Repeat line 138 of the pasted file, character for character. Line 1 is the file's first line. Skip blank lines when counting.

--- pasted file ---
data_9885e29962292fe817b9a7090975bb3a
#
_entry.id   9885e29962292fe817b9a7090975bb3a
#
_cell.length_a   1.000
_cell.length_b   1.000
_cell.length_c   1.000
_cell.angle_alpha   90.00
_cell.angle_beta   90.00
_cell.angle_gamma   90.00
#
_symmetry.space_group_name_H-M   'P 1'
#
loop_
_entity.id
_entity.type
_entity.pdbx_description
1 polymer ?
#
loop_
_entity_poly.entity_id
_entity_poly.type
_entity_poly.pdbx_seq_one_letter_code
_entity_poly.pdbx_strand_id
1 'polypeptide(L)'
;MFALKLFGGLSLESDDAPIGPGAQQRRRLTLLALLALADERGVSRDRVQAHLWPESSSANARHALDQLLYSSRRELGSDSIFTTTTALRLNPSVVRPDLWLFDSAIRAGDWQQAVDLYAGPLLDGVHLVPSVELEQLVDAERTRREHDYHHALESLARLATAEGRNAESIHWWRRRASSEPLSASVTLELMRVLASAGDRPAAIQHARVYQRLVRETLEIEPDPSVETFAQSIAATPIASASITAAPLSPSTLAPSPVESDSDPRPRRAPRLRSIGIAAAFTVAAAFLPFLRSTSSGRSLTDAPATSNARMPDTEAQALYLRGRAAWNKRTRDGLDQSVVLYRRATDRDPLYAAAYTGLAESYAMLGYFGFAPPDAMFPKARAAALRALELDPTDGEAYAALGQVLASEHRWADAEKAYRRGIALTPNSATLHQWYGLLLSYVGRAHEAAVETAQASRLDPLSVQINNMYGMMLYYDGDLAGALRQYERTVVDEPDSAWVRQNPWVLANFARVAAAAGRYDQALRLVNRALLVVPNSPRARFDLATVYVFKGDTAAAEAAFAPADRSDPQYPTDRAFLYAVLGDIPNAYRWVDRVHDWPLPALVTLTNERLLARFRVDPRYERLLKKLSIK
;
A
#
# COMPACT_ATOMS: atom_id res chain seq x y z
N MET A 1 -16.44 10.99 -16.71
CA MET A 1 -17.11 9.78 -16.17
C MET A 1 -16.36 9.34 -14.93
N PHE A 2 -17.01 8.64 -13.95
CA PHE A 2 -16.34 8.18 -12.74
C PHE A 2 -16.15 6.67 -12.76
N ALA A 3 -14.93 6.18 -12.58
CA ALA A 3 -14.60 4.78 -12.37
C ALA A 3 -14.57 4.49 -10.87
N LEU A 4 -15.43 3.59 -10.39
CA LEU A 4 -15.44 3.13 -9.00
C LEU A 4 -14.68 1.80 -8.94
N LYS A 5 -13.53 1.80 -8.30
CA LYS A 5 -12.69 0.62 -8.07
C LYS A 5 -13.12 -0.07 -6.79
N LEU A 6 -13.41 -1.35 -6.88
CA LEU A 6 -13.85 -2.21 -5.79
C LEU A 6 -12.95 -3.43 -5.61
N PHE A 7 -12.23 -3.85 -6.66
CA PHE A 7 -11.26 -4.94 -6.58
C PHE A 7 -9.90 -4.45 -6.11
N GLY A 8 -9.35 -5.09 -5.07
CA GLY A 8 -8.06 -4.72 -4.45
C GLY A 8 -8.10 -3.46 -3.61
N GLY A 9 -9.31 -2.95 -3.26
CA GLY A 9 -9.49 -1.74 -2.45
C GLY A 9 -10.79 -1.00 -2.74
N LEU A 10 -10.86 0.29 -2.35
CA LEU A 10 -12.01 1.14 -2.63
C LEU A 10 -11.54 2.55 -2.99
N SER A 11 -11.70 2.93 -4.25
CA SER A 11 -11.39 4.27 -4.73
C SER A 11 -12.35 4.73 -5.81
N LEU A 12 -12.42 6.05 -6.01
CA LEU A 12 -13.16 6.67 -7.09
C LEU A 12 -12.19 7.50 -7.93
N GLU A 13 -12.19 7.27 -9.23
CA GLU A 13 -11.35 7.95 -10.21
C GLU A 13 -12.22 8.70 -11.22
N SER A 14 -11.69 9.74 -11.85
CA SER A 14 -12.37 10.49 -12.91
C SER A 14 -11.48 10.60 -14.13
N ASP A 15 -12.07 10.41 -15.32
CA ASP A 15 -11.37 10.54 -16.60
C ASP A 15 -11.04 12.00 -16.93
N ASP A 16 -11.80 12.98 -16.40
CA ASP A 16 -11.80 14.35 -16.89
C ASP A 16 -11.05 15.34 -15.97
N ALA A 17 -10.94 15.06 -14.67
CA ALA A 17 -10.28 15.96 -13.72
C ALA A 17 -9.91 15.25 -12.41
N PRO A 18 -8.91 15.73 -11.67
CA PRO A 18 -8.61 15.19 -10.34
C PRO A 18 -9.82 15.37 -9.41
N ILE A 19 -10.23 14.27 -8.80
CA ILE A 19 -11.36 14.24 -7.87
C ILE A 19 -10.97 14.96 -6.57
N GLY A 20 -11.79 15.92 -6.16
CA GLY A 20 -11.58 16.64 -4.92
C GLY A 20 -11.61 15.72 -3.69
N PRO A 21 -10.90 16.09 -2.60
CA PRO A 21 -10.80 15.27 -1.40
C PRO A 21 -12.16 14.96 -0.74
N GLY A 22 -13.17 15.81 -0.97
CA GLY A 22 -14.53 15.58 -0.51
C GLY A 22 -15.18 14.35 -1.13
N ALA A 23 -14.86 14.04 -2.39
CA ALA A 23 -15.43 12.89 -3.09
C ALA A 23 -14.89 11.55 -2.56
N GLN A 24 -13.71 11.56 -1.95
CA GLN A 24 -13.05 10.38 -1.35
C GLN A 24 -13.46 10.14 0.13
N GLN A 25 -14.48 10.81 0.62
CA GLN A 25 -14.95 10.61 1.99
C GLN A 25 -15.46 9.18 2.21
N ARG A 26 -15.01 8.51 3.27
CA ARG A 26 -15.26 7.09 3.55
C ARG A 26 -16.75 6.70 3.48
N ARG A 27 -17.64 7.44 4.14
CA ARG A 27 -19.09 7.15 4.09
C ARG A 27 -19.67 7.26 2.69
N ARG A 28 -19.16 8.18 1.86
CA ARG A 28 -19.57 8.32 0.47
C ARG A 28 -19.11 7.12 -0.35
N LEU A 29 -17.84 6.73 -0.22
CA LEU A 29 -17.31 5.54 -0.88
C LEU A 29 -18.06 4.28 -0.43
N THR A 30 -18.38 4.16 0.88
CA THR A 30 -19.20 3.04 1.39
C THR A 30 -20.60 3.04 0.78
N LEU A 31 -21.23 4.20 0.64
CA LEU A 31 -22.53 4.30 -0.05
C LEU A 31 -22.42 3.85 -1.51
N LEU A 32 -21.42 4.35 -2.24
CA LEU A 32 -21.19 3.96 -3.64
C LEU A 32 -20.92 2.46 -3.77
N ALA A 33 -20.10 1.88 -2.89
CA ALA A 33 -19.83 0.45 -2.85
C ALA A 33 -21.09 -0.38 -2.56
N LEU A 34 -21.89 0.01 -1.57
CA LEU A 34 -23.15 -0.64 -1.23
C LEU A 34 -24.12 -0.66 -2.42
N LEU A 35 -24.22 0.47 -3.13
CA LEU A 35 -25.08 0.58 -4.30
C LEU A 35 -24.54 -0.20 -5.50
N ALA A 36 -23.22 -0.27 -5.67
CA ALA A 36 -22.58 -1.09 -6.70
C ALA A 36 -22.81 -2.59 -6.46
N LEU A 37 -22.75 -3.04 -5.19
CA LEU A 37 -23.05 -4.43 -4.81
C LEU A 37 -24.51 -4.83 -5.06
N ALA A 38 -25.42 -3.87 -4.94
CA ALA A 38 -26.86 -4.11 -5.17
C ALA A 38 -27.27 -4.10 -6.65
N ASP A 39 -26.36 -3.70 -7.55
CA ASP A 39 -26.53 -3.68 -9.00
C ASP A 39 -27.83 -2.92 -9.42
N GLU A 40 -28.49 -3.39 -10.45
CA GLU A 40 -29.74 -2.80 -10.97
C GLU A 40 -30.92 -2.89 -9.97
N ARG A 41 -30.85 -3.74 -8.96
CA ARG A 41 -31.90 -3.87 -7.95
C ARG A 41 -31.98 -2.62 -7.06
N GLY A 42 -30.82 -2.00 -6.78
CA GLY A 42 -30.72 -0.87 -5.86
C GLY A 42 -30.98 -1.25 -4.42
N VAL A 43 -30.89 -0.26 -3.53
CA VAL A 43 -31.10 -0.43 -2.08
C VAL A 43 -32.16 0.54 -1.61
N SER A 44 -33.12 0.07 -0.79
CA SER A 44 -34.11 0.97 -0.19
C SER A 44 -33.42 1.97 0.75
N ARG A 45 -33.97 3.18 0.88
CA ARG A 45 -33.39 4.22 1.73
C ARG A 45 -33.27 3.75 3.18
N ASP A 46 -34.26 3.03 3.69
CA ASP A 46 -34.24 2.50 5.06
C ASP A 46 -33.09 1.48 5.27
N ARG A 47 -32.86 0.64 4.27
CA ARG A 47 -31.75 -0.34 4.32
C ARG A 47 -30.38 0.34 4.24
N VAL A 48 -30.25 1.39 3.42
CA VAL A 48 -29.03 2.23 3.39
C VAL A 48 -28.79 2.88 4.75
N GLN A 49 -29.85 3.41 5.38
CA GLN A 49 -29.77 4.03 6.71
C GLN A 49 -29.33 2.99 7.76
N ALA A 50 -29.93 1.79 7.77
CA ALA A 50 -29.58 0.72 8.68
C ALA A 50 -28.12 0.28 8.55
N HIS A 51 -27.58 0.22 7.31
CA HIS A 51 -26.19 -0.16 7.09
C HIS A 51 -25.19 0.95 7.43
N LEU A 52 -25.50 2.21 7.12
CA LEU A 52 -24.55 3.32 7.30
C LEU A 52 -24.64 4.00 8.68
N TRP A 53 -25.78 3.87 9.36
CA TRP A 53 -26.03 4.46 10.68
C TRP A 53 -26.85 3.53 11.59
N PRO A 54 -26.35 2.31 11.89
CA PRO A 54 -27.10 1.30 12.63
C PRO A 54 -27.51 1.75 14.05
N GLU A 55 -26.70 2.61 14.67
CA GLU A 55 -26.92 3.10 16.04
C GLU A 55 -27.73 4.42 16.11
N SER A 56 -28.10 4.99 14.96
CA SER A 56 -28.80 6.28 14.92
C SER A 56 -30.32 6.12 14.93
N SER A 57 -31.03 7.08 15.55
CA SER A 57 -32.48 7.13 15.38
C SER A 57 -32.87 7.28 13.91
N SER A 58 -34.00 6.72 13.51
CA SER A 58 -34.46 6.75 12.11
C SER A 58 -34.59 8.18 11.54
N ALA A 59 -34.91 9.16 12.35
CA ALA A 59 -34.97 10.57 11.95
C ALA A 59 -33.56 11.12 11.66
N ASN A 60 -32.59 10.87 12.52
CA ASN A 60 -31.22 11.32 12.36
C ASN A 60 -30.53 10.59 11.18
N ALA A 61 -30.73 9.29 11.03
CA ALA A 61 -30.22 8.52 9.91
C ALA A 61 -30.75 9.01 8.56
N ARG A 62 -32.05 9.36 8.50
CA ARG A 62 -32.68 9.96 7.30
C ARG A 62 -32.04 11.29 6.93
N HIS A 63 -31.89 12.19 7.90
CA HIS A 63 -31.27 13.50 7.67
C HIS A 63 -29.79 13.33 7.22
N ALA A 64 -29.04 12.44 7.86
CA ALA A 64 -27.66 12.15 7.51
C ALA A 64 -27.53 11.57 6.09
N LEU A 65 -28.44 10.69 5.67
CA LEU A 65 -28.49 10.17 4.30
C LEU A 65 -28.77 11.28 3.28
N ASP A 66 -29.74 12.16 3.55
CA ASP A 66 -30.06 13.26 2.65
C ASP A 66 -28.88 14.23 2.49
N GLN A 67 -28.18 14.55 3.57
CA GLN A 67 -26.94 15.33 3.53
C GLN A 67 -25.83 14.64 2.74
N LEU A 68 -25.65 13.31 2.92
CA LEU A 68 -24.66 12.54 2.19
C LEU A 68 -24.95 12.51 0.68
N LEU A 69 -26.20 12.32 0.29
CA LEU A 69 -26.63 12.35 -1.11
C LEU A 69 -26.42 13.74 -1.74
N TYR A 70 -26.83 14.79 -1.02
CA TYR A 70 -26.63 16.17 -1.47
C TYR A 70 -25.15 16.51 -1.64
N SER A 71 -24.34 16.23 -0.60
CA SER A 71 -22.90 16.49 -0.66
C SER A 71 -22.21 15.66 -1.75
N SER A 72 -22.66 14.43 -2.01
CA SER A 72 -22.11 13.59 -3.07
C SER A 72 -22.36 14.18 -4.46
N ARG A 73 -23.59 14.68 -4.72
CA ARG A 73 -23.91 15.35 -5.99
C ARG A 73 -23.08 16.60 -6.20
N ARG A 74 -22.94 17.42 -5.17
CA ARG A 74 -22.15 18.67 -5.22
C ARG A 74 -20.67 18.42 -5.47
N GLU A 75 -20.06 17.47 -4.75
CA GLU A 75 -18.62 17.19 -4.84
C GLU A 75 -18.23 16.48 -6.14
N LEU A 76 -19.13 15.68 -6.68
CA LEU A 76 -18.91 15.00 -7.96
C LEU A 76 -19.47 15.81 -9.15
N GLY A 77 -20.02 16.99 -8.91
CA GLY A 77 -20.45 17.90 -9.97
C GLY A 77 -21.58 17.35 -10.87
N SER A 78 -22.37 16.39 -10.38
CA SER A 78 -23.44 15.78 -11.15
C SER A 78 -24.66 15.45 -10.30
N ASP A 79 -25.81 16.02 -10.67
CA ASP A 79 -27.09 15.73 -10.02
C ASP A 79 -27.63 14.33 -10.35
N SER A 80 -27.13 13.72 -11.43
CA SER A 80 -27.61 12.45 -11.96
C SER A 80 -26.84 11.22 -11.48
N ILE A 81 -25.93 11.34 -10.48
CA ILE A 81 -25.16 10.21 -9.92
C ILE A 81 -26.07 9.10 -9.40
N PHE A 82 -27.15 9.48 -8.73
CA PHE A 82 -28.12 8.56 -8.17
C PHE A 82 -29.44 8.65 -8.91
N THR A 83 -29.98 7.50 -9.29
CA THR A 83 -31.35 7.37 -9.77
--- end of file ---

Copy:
C ALA A 36 -22.81 -2.59 -6.46